Assignment: Discuss Narrative Therapy techniques
Assignment: Discuss Narrative Therapy techniques
Select one question (250 words)
Topic: After viewing the session on Narrative Therapy and reading Jim’s Letter to Helen, choose 1 of the questions below to discuss. Begin a new thread when answering a question, and indicate which question you are responding to.
Respond to 2 students who answered a different question than your original post. Briefly explain why you agree or disagree with their views.
- In line with Narrative Therapy techniques, describe how the counselor externalized Helen’s problems. Why is externalization so important in this session? How effective is it with Helen?
- Discuss how the counselor reinforced the idea that an individual’s self-story is influenced by the individual and cultural factors. Discuss other things reminiscent of Narrative Therapy that you saw in the video of the counseling session.
- Discuss what the therapist might want to do in the next session to continue achieving the goals of Narrative Therapy.
i will submit the link for the video later. Get started with defining narrative thearapy and the purpose.
As I mentioned at the end of our meeting yesterday, I often write letters to people after
meeting with them to offer additional ideas. Because one idea often leads to another,
these letters can help people form their own thoughts for further discussion at our next
First of all, I want to say how very much I enjoyed meeting you and learning about this
new story you are writing for your life. It is clear that the old story where Nagging
Dissatisfaction had trapped you, so that you couldn’t move forward or backward, is a
story you are no longer willing to put up with. I suspect that Nagging Dissatisfaction
may have to find a different job than stirring up those disquieting feelings for you, or
pushing you to the point that you feel out of control and behave toward your children in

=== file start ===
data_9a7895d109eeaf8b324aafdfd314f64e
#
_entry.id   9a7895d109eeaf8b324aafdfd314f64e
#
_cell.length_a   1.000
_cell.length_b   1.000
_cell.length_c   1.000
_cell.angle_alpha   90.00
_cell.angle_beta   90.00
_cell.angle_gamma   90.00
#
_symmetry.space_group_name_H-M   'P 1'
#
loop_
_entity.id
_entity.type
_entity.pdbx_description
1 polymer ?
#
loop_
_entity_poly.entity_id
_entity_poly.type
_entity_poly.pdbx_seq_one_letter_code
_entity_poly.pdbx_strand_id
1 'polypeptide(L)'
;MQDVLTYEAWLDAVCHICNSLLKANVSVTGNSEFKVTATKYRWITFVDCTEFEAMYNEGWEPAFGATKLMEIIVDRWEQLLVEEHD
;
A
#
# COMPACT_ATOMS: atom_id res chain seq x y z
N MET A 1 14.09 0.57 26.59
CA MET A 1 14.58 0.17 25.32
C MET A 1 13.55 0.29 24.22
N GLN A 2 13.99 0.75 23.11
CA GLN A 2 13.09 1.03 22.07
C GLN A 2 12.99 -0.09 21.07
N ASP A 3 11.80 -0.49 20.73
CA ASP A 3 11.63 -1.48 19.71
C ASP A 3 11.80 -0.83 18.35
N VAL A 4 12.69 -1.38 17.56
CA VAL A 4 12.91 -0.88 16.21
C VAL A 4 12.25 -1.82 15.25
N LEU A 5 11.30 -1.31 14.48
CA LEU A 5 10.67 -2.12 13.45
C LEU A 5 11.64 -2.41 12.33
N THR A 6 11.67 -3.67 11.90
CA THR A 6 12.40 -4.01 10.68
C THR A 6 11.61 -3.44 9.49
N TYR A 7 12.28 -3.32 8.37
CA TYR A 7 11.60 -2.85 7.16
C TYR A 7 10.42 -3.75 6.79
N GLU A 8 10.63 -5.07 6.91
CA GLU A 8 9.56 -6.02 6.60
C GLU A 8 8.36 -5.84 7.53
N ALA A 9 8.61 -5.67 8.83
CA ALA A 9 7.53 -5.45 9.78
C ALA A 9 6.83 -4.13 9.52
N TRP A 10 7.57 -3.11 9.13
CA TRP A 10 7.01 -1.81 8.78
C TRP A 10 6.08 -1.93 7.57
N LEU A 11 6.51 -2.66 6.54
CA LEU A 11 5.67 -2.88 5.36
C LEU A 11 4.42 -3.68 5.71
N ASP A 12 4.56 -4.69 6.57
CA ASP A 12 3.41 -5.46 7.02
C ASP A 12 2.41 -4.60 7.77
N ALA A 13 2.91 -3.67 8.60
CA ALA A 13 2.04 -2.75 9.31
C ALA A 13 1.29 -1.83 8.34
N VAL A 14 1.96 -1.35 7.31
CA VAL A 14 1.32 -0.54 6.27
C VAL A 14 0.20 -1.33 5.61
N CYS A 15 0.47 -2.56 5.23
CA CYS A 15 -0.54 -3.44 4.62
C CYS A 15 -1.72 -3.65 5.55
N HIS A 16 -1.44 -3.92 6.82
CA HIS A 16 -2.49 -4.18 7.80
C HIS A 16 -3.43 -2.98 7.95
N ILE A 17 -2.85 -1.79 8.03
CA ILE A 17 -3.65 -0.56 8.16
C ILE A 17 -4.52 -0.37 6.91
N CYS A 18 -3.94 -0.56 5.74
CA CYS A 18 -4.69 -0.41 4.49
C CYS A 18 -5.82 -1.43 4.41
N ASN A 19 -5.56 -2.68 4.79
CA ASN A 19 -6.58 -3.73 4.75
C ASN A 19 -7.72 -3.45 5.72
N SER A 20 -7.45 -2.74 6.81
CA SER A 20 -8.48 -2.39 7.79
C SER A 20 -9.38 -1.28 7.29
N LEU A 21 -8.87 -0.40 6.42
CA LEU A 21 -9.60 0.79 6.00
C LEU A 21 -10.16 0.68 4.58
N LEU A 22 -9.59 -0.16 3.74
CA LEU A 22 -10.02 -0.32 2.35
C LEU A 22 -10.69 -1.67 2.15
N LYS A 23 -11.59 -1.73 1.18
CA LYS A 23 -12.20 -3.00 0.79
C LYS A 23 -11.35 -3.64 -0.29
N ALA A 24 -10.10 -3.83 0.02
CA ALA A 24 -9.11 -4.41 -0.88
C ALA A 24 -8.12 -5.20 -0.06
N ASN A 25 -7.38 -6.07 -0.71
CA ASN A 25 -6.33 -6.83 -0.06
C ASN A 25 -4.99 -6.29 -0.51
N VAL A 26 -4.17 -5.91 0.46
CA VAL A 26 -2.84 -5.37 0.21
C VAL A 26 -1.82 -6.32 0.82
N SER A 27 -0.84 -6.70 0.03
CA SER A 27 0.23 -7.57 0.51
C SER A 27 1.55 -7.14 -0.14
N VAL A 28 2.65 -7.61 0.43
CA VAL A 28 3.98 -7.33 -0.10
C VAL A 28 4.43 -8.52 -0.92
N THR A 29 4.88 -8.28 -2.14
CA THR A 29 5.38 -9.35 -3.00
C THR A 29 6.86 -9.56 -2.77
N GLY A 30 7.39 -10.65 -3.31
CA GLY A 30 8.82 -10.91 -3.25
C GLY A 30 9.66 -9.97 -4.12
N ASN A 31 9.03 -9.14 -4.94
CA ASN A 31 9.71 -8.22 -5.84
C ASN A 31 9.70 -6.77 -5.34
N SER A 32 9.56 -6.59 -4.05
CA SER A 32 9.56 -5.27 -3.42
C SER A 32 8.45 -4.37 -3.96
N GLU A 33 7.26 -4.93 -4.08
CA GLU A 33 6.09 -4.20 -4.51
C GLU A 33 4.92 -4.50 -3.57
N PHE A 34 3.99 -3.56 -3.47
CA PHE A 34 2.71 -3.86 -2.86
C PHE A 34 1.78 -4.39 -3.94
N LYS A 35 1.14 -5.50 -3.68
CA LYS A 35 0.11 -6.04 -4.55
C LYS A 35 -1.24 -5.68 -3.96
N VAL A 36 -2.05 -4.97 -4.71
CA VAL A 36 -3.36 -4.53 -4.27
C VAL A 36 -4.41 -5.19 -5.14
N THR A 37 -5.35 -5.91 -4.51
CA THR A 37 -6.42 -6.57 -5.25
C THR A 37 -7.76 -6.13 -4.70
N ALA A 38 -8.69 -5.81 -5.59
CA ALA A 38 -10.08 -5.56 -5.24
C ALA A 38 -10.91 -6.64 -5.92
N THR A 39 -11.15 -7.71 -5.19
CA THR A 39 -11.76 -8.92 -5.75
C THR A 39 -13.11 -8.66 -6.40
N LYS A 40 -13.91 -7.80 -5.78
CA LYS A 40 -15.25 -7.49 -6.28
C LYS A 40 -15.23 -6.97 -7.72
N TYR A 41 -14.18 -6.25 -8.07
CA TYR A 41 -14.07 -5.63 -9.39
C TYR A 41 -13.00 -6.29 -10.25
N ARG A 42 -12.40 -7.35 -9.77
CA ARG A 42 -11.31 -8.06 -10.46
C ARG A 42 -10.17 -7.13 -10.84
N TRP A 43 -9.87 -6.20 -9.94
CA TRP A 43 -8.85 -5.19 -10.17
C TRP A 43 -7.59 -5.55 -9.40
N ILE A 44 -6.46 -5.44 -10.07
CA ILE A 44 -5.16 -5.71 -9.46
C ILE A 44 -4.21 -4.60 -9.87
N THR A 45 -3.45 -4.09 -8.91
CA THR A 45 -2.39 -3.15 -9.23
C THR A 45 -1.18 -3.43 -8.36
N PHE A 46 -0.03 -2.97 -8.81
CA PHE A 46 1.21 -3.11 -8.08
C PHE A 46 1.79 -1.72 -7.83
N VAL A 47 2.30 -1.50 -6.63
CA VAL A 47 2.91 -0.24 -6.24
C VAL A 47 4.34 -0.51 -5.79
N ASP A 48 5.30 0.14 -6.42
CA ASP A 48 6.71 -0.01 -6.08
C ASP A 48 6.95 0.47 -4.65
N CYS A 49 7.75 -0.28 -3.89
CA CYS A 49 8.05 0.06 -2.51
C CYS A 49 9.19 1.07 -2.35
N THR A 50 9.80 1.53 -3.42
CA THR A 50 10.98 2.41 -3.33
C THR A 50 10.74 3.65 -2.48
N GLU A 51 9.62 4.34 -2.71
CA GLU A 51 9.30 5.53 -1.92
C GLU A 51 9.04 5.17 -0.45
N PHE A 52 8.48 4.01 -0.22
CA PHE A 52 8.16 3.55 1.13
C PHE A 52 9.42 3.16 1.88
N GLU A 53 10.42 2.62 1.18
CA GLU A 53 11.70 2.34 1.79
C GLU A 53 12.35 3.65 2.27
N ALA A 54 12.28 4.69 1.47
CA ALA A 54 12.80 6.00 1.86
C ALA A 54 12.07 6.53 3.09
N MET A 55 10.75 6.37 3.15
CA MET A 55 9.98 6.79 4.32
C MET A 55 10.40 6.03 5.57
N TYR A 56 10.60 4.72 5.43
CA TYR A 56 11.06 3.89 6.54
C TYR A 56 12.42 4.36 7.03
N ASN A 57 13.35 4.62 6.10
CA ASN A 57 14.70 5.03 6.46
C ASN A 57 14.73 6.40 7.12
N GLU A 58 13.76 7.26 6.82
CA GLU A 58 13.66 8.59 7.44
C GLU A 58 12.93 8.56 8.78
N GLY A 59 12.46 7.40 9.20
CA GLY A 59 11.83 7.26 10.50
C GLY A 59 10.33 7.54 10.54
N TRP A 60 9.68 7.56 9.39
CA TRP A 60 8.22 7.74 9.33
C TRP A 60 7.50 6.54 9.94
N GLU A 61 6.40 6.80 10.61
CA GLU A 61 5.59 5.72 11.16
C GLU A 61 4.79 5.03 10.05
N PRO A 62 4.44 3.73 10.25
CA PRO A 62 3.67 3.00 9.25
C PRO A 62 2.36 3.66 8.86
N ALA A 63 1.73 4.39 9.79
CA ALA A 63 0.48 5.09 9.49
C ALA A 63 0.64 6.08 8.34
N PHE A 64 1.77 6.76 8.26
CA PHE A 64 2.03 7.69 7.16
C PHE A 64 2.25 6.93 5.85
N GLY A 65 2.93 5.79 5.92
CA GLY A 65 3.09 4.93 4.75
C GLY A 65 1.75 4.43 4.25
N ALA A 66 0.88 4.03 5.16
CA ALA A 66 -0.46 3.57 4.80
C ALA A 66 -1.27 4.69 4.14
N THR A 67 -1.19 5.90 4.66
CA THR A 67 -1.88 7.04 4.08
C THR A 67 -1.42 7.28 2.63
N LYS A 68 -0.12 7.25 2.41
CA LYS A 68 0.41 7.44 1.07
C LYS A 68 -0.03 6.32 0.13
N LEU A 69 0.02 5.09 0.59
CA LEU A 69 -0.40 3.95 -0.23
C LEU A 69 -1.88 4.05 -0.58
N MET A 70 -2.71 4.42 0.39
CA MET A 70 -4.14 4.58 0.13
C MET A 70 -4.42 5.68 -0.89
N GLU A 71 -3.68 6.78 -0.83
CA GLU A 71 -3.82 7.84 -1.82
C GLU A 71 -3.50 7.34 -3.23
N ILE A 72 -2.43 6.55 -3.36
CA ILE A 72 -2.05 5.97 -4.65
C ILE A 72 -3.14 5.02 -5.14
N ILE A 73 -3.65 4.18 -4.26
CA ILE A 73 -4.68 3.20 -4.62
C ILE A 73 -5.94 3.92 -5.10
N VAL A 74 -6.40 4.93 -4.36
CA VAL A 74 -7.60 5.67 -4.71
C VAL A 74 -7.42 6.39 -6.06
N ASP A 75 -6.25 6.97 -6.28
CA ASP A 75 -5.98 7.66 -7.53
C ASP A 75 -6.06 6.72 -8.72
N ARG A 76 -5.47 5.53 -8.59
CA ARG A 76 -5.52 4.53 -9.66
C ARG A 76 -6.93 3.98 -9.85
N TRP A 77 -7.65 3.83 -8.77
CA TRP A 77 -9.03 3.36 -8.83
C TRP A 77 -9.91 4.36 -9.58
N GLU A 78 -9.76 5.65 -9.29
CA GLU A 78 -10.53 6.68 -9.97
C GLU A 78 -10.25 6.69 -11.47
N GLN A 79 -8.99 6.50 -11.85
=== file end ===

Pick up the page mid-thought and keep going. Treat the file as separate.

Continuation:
ways that don’t reflect what you love most about being a mother.
When you asked if I thought you’d need to be in therapy for the rest of your life, I said I
doubted it because most people in this country find what they are looking for in six or
fewer therapy sessions. After talking with you, I am even more confident that you are
unlikely to be in therapy for a long time. I base my opinion on how you have already
started realizing how passionate you are about the significant role you play in your
children’s lives as a “stay-at-home-mom,” and how much you love that role. You
beautifully described the great importance of your role in shaping their lives: you are
dedicated to helping them discover who they are, what they are passionate about, and
what dreams they have for their futures. As a parent myself, I can think of no job that is
more significant than this one, in which you have clearly invested so much of yourself.
I am very impressed that your dedication to your children’s current and future lives has
made it possible to prevent Nagging Dissatisfaction’s scare tactics and lies from further
intimidating and confusing you. As I thought about this dedication, I realized how
remarkable this feat is, given three things that you mentioned:
1. You were not “seen” in your family as you grew up, which can plant the seeds of doubt about one’s abilities and worth.
2. Your marriage “is not life giving” in terms of recognizing what is fulfilling for you, creating doubts about how much you can hope for in life.
3. Your mother appeared to be happy with her life story, which made it seem as if you should also be happy with your life story, despite your dissatisfaction.
Not giving in to Nagging Dissatisfaction seems even more remarkable when I consider
how our culture insinuates that being a stay-at-home-mom is never enough: “you should
be more.” It looks to me like Nagging Dissatisfaction used these three sensitive areas in
your life, teamed up with society’s message, to try to deceive and discourage you. It
appears that Nagging Dissatisfaction almost had you bullied into believing that “whatever
I do, it is never enough.” But you took away one of Nagging Dissatisfaction’s most
important tricks when you correctly noted that what may have been satisfying for your
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mother as a woman born in 1929, is not necessarily going to be satisfying for you as a
woman facing today’s challenges and opportunities.
Now that you have stalled Nagging Dissatisfaction’s initiative, I can’t help but wonder
how your realization about the significance of your role in helping your children move
forward in their own lives is likely to also help you rediscover your own passions and
dreams. I’m also wondering how this realization in turn is likely to help you move
forward in your life as well. However, doing so may stir up more of those disquieting
feelings like the troubling anger, fear, and longing you mentioned. As a mother, you
know that stirred emotions are to be expected with any transition. But I am concerned
that Nagging Dissatisfaction may try to use these feelings as a way of frightening you
into “going asleep” again, as it had in the past, so you won’t pay attention to what really
matters in your life.